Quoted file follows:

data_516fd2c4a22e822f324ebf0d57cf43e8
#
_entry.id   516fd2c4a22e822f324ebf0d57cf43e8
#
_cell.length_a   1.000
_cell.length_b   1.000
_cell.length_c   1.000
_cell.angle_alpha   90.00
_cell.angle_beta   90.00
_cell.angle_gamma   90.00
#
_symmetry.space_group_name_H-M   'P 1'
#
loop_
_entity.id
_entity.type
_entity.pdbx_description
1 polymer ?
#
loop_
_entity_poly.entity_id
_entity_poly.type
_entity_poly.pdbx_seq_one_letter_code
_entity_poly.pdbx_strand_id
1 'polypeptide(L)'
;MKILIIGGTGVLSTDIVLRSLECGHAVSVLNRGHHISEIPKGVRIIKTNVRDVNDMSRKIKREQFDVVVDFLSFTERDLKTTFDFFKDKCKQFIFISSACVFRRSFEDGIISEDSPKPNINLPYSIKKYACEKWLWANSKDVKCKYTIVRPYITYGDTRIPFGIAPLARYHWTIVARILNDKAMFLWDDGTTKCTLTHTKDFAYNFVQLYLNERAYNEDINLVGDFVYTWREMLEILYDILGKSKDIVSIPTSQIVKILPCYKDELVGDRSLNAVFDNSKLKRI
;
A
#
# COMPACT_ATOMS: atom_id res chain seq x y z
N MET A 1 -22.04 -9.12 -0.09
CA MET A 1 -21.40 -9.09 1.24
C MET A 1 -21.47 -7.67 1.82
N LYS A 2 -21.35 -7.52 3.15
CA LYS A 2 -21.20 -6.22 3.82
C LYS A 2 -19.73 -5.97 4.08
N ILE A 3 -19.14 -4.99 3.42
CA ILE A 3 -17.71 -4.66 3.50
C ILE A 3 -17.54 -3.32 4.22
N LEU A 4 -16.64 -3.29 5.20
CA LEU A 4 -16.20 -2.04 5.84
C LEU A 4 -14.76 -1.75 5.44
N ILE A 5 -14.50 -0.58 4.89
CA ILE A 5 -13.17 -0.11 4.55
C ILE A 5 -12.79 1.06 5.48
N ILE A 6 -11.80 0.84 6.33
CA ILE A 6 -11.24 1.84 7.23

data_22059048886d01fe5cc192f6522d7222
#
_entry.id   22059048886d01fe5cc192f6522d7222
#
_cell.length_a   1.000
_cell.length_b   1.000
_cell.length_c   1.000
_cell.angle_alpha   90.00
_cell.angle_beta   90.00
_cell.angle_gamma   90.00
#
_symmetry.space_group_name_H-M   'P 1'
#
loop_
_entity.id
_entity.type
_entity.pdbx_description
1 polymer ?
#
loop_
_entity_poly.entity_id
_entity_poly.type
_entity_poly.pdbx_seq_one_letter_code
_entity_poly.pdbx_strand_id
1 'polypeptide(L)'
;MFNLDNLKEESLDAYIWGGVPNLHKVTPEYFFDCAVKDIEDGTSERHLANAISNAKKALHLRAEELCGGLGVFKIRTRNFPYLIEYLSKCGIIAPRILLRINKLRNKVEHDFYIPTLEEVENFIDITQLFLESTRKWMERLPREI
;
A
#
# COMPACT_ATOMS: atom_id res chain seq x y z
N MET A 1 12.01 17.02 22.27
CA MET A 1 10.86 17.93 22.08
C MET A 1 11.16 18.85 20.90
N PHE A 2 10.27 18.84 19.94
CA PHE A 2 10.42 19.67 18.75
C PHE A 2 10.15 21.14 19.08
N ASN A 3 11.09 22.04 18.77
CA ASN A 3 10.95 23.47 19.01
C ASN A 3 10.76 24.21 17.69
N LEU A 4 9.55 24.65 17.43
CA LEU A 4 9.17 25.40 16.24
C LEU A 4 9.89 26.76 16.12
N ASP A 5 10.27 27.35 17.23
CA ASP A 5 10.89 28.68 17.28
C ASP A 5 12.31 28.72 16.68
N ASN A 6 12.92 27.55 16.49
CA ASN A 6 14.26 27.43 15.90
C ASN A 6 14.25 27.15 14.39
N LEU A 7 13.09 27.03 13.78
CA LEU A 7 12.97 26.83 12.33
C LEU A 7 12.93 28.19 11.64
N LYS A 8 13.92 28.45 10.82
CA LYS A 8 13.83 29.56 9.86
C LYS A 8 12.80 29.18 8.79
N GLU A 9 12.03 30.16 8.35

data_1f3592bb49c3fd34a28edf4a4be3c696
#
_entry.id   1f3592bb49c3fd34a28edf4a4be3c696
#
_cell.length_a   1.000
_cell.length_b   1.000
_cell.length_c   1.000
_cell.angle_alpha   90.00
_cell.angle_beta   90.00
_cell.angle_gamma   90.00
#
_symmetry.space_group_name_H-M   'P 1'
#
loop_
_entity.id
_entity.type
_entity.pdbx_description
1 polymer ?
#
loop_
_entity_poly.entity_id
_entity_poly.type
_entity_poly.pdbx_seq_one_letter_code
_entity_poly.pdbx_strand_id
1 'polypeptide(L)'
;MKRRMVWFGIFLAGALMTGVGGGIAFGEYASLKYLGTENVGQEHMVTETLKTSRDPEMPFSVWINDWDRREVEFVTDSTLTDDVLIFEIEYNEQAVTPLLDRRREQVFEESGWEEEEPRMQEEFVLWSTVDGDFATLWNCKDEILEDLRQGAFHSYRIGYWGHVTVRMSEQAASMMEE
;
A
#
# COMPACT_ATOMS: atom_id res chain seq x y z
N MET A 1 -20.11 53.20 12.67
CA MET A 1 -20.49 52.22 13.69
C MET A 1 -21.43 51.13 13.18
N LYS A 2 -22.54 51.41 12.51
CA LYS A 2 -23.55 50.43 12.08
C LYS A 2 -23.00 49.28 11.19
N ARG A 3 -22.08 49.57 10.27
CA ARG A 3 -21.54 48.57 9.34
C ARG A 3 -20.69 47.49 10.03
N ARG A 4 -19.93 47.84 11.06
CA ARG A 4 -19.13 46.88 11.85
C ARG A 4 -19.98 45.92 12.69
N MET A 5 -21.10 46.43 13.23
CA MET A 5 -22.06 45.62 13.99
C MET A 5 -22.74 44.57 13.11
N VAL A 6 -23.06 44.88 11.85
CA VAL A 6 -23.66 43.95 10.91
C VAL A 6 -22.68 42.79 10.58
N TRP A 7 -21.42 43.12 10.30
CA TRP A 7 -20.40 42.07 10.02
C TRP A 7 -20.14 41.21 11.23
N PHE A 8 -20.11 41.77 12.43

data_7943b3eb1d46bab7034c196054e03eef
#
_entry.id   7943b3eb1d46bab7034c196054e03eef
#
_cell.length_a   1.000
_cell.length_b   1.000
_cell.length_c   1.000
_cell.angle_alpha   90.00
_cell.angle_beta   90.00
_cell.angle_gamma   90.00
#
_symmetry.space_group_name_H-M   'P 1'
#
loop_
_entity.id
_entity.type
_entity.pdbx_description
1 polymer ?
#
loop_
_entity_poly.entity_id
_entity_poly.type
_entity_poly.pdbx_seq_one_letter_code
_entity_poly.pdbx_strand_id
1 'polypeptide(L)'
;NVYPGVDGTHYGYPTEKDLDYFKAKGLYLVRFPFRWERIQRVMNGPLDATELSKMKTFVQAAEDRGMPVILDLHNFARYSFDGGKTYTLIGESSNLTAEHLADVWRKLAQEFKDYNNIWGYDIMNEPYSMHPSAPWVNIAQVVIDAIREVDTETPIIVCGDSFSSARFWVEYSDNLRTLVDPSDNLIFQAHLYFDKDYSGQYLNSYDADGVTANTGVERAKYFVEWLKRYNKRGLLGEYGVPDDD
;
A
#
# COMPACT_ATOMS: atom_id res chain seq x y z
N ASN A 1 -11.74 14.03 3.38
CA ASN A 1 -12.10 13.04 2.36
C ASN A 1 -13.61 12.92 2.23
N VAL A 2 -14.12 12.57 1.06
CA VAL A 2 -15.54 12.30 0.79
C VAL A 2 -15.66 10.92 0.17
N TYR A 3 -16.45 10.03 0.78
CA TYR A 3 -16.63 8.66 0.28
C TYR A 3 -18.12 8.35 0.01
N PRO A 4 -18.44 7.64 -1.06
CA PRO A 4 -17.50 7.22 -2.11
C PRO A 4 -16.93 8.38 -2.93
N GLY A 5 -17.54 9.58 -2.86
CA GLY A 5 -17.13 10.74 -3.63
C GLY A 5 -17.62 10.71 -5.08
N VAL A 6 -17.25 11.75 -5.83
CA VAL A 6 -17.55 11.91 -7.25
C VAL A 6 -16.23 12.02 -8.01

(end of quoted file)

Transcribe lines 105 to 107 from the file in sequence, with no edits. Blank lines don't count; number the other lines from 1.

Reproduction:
_entry.id   1f3592bb49c3fd34a28edf4a4be3c696
#
_cell.length_a   1.000